Trade Resources Policy & Opinion China Makes New Policy to Its Food Safety

China Makes New Policy to Its Food Safety

The standing committee of China's National People's Congress (NPC) has amended the 2009 Food Safety Law in a bid to strengthen food security in the country, after a string of food safety violations in recent years.

China Amends Its Food Safety Law

Xinhua reported citing NPC Standing Committee's Commisison for Legislative Affairs representative Huang Wei that the revised law gives heavier punishment to offenders, increasing the cost for violating the legislation.

The amended law has added new articles and provisions on baby formula and online shopping. The revised law is expected to come into effect in October this year.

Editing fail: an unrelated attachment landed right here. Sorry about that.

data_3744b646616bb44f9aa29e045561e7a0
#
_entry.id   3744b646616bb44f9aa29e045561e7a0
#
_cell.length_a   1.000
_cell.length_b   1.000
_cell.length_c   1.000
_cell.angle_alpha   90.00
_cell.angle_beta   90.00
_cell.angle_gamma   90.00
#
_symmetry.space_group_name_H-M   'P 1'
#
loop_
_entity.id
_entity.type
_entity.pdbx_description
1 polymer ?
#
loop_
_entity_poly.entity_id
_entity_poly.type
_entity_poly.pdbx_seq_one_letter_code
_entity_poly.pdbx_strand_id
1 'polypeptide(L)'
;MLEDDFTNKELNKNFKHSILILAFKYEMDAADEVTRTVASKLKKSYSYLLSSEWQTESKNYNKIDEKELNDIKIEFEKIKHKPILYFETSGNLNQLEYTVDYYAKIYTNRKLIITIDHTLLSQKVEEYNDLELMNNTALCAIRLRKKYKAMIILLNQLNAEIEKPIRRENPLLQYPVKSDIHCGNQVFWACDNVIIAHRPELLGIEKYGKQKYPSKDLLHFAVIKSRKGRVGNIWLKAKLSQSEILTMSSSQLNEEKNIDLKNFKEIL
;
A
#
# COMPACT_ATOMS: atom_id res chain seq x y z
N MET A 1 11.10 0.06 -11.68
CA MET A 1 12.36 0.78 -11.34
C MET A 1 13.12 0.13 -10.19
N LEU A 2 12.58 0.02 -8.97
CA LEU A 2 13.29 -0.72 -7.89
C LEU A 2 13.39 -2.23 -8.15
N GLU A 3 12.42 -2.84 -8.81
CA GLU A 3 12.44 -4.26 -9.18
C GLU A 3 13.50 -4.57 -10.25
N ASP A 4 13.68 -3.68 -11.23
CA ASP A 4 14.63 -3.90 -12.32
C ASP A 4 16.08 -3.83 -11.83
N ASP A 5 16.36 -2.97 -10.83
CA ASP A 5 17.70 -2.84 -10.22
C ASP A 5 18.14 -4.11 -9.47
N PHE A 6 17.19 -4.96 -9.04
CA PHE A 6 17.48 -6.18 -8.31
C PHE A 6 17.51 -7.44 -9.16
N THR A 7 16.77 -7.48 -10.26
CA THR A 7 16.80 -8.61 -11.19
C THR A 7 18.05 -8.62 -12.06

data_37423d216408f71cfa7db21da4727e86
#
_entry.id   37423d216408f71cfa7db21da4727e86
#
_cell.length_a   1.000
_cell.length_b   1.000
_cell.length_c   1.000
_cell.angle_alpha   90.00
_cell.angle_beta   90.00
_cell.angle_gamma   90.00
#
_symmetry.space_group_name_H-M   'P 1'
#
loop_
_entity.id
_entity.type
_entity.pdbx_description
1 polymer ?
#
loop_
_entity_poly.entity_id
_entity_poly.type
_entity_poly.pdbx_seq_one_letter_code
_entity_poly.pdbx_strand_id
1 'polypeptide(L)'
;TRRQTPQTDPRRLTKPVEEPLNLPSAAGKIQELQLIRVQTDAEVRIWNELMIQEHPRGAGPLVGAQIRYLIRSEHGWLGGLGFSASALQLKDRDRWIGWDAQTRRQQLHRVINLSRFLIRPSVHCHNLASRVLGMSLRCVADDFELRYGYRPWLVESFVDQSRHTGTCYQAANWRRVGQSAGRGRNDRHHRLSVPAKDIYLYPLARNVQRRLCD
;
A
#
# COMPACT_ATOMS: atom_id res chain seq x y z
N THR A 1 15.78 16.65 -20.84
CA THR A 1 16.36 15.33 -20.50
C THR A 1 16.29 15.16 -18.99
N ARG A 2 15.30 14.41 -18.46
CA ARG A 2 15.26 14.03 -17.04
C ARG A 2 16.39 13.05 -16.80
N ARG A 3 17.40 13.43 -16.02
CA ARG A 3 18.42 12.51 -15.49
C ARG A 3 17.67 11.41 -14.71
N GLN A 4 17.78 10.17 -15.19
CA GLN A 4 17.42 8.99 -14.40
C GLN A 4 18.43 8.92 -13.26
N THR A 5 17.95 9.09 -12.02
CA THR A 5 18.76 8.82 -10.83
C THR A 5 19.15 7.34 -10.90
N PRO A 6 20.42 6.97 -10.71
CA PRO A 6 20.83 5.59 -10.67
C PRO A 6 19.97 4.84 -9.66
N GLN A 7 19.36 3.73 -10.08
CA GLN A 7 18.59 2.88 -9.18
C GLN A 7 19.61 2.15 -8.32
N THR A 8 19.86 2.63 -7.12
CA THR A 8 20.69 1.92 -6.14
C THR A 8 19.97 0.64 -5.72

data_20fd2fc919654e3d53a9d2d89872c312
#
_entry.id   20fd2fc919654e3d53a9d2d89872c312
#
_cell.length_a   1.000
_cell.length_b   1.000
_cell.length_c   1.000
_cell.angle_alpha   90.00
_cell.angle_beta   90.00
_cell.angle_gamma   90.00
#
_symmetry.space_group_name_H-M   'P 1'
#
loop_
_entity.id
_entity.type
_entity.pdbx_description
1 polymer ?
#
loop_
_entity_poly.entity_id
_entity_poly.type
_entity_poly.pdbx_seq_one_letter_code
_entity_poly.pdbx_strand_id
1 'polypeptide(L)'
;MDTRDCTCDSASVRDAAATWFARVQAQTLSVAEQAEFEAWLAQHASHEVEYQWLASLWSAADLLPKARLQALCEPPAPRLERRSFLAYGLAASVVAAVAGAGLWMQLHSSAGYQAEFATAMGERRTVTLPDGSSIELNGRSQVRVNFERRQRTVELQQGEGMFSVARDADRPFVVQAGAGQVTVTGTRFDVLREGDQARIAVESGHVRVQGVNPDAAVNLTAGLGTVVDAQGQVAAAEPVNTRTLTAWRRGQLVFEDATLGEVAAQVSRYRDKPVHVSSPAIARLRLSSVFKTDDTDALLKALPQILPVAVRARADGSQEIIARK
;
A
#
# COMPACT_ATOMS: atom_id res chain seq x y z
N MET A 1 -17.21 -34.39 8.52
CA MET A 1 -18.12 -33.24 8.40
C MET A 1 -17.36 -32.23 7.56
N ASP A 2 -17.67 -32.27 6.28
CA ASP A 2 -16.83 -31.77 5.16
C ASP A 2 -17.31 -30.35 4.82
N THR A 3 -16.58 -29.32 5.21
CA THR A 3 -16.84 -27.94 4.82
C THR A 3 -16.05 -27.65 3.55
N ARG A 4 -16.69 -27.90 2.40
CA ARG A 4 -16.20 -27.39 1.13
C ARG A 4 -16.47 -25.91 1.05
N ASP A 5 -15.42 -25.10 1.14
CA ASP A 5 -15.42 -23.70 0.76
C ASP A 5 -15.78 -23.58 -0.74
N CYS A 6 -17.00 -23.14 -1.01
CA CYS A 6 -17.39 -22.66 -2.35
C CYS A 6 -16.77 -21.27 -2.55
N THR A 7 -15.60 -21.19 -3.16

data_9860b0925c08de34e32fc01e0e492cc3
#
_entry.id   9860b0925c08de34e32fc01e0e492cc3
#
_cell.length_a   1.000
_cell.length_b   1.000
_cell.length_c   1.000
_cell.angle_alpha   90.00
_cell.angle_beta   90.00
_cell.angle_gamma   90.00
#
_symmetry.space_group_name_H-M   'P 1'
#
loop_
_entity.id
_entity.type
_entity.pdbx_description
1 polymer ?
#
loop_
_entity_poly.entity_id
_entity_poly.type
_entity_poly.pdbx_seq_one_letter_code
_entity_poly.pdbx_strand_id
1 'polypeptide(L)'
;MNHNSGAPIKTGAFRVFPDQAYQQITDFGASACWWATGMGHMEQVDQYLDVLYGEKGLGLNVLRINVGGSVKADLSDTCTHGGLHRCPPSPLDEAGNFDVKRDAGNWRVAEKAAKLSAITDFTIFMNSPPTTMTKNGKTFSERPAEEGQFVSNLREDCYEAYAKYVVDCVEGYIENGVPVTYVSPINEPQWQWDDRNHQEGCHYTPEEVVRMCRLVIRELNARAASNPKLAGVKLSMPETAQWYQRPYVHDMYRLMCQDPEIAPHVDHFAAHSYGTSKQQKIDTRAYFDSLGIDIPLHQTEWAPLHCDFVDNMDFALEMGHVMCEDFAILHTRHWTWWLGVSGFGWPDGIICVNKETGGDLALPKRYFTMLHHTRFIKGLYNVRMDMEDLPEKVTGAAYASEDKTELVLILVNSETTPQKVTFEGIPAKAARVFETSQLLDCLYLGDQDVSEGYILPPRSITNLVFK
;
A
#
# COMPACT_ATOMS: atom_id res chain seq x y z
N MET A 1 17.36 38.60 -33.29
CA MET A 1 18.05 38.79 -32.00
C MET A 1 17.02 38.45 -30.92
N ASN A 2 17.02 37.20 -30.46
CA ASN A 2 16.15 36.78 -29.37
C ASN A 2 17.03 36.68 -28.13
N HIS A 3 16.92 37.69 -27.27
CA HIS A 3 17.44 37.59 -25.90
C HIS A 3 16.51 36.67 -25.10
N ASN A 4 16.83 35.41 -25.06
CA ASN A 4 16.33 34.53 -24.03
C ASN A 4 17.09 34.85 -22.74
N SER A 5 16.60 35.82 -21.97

This amendment will introduce administrative detention for offenders. The producers who add inedible substances to food could receive imprisonment for up to 15 days and may face fines of up to 30 times the value of their products.

Moreover, the consumers will be able to demand reparation of three times any loss they suffer from substandard food, the news agency reported.

In the recent past, China has witnessed food safety scandals including injecting clenbuterol into pork, recycled cooking oil, selling pork from sick pigs, medicines made with toxic gelatin and passing off rat and fox meat as fit for human consumption.

Image: The revised food safety law will bring harsher civil, administrative and criminal penalties for offenders. Photo: courtesy of koko-tewan/

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China Amends Its Food Safety Law